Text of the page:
“Unlicensed services like Suno and Udio that claim it’s ‘fair’ to copy an artist’s life’s work and exploit it for their own profit without consent or pay set back the promise of genuinely innovative AI for us all,” Recording Industry Association of America chair and CEO Mitch Glazier said in a press release.

US Record Labels Sue AI Music Generators Suno and Udio for Copyright Infringement | WIRED

This lawsuit is time travelling me back to the Napster lawsuit. The good ole’ RIAA. I don’t know how this lawsuit will go down, but as a creative person myself, I don’t trust any corporation with anything I’m creating. Whatever they say about the artists they’re “protecting” by this, the underlying care and concern is for the money.

This lawsuit does nothing at this early stage to alter my current interest and excitement in Suno and to a lesser extent (since I haven’t used or tried it yet), their competitor, Udio. Regardless, the result of this lawsuit, I’m encouraged by the creative direction this could take both non-musicians and musicians and their ability to create music in different, unique and unusual ways.

If you’re reading this here at PGM and saying, but how does any of this impact games? Music and sound are an important part of games. Game developers will use AI generated content for their games. Some already are, but it’s a trend that will continue to evolve.

Art should be flexible and fluid, not rigid and stoic

I don’t want to see artists ripped off. Heck, I’m a creative person that has written and performed original music, written and published fiction and non-fiction and, yes, I’ve had my work stolen on the internet. I’ve had copyrights to my work violated. I’ve had stuff I created taken by others, republished under different names and presented as a different person’s work. I do see that perspective and understand there should be some rules. It can’t be an all-you-can eat buffet for AI with artist’s rights.

However, here I think the argument isn’t being framed completely, isn’t being completely open and honest in a creative context. It’s being argued primarily over the one thing maybe that produces the most evil and toxicitiy in the world: money.

Sigh. Always about the money.

We’re going to lose the money if … A,B,C. That is the wrong way to look at creativity. It should be what is it that you truly possess as an individual artist? What is it that should not be outright stolen from you? Total copies of your work, yes, but substantive changes in the style of music you’ve created? Should that be off limits for others to create? No, I don’t think it should be.

Imagine a world where we all didn’t have to worry about money? Would any of what’s being fought about matter here? Is it really about one or more artists having his/her/their work outright stolen or is it about what that person has chosen not to create and share? For example, Eddie Van Halen, an amazing guitarist passed away a few years ago, and apparently there are a ton of recordings of his music locked away in some vault in his 5150 studio. Will we ever get to hear any of this? The attitude of his son, Wolfgang, at least as of this writing, if Eddie had wanted to publish it then we’d already have heard it. We’re going to be denied hearing and experience that genius … at least for now. Maybe it isn’t that good, no, maybe it is, but we may never know.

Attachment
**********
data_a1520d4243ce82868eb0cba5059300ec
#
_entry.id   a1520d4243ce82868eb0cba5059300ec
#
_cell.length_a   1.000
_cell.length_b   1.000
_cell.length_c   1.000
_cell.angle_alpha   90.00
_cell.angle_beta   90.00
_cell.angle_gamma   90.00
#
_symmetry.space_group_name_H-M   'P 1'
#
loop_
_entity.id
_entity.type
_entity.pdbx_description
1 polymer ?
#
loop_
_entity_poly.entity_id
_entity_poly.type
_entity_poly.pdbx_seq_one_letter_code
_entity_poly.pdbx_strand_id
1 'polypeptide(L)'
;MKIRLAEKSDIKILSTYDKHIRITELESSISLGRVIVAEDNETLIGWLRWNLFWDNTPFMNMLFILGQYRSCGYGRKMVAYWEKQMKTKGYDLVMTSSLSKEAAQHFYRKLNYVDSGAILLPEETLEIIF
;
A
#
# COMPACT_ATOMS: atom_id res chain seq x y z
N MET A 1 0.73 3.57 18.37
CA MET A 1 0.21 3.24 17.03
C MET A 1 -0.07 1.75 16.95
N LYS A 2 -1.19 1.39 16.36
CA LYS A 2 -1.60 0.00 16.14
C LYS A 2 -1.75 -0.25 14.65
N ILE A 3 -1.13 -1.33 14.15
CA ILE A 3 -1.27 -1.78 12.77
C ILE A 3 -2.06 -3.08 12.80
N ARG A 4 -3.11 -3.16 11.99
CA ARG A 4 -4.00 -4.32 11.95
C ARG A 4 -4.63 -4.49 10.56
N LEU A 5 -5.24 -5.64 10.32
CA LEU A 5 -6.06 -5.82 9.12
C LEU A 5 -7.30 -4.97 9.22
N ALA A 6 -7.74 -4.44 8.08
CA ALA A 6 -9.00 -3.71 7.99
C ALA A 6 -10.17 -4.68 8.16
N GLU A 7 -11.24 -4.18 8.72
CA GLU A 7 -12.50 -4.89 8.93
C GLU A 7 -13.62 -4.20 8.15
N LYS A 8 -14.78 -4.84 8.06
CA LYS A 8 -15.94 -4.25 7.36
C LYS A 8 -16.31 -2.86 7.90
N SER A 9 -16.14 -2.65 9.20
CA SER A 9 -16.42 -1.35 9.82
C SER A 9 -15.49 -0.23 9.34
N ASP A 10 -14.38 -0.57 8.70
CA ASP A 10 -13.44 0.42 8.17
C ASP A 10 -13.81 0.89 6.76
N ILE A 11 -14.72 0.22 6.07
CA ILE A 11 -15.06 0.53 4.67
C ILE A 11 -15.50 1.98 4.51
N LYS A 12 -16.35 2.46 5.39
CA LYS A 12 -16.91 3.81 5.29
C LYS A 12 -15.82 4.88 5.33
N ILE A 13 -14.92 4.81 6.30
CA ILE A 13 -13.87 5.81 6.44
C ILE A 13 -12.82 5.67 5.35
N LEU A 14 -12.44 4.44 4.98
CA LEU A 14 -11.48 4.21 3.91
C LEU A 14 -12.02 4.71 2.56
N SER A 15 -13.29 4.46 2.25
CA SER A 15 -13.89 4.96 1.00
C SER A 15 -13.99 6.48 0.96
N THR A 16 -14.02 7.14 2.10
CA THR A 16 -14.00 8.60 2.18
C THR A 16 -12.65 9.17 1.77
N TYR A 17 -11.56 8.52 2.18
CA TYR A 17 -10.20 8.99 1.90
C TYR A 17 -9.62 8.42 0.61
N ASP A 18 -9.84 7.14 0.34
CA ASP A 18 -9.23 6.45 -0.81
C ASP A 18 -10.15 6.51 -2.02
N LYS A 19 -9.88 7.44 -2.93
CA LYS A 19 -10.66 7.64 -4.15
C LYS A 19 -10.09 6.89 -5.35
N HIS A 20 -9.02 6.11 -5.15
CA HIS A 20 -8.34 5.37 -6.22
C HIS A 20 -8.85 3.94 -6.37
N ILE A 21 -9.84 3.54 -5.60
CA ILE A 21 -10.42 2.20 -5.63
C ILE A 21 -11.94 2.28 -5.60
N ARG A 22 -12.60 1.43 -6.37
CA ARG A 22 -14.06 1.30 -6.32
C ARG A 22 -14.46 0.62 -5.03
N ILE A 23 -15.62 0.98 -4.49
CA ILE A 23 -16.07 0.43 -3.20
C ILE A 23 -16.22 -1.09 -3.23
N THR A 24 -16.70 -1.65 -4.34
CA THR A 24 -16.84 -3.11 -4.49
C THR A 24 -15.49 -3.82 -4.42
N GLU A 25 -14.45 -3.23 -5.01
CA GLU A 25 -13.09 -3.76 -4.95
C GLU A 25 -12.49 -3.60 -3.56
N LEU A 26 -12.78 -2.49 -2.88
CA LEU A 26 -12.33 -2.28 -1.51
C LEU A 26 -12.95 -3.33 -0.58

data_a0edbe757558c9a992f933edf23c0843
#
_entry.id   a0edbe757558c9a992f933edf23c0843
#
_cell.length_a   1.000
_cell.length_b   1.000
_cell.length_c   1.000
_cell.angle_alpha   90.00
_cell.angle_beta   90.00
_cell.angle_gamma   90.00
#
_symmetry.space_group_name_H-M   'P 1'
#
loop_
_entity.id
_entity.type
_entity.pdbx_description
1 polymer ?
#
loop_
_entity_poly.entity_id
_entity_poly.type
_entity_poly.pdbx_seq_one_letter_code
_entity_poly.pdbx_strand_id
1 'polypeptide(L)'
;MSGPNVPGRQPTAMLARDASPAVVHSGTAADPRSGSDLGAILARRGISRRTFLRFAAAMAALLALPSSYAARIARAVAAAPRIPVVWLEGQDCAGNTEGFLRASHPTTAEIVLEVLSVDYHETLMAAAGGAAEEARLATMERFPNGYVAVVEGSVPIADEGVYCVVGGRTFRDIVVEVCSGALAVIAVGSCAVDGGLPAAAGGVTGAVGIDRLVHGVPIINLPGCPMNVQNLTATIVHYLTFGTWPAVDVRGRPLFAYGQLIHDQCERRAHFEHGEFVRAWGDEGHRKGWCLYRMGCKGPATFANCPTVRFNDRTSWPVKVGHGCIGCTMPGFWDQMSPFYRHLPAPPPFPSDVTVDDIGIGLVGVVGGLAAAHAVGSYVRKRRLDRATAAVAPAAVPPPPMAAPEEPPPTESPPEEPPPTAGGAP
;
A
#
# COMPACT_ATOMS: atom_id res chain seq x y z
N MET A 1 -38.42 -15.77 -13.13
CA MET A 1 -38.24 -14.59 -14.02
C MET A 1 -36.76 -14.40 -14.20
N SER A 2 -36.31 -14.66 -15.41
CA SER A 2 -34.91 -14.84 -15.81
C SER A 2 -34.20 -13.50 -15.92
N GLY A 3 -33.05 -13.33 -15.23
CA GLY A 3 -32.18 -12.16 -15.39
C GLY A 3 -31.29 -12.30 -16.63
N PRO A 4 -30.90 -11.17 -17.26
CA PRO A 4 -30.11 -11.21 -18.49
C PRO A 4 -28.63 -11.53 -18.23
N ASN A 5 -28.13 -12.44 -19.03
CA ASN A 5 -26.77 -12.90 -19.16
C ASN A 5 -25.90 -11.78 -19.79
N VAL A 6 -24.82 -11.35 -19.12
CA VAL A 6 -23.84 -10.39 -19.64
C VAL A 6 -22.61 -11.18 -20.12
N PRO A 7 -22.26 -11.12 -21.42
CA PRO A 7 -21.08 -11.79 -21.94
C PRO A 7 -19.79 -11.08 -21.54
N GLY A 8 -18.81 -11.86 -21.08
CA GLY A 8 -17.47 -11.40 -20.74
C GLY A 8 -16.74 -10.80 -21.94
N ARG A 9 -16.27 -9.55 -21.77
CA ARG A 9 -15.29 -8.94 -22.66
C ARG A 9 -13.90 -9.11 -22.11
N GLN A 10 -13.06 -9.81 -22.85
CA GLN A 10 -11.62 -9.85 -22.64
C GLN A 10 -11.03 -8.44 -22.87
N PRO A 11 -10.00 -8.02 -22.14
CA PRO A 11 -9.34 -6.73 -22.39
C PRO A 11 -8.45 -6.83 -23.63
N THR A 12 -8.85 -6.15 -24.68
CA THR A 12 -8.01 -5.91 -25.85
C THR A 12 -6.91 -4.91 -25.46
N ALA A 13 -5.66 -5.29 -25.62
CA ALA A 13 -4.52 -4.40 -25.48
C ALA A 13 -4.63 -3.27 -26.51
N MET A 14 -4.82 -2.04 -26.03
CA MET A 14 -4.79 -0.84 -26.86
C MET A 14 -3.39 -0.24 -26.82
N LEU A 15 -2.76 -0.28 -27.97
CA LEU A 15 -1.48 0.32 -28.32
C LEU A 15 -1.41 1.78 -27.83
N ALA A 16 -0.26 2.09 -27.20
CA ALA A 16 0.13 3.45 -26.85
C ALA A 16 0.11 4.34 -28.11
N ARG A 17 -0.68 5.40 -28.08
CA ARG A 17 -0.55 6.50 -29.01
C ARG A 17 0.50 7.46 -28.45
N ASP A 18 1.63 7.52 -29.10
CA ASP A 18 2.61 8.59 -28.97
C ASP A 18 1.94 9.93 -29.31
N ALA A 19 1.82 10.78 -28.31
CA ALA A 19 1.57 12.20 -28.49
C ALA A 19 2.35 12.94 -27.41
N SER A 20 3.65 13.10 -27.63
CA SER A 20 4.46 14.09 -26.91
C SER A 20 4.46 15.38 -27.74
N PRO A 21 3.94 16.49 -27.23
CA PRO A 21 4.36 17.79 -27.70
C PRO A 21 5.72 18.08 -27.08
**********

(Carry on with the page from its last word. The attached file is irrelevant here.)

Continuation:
Well, in a world where AI let us generate music that sounded like Eddie Van Halen’s fiery tapping fretwork, we might be able to see a vision of what those recordings would be like. Is that a terrible thing creativity? Is that wrong?

I don’t think having more music out there, flooding the market is this major, terrible thing that some are saying it will be. The good will rise to the top, eventually, somehow, some way. The wheat will be separated from the chaff. Music fans, perhaps ironically, will dig it out.

Yes, having more of it, will make it harder to sell music, which impacts artists’ livelihoods, sure, and again, that’s what’s being fought over here, but it’s not primarily creativity. That’s the convenient excuse that is supposed to appeal to the masses. Personally, I think most reasonable people will see this for what it is: a fight over power, control and money and much, much lesser about what’s good for humanity for creating art in music along with machines, together, sharing. Machines aren’t able to replace humans. Not with Suno, not yet. The fear that AI will create music completely without human beings is a bit disingenuous because who will listen to it? Humans listen to music. Machines don’t listen to music. Machines don’t care about music, unless they are programmed to care about it.

We care about music.

It’s very much a creative stretch not to recognize that every music created has been done with some sort of musical inspiration that came to the creator before it. Does this mean a machine can’t or shouldn’t be influenced the same way — or similarly — as a human being? I do understand a machine has nearly endless memory and brain capability that go beyond what a human being can retain and recall, so machines have a non-human ability to recall and mix and match sounds in ways no human being can do. At the same time, the computer is not sentient, it can’t make creative decisions in the way a human being can. So, some mix of both could produce some incredible human-AI music. I want to listen and hear these creations and see where it leads music in the future.

What about you?

UPDATE 7/1/2024 @ 8:50pm PST: Suno added its first mobile app, for iOS only at this time:

This launch marks a significant milestone for the company, which has already attracted 12 million users to its web-based platform.

Suno Launches Mobile App for iPhone (
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One thought on “PGM Experiment: Suno AI Music Generator to Create Arcade, Videogame and Pinball Songs”
  1. Love the AI song creation, will definitionally be thinking about getting a subscription for a little while– too fun creating tunes and exploring what it can and cannot yet do…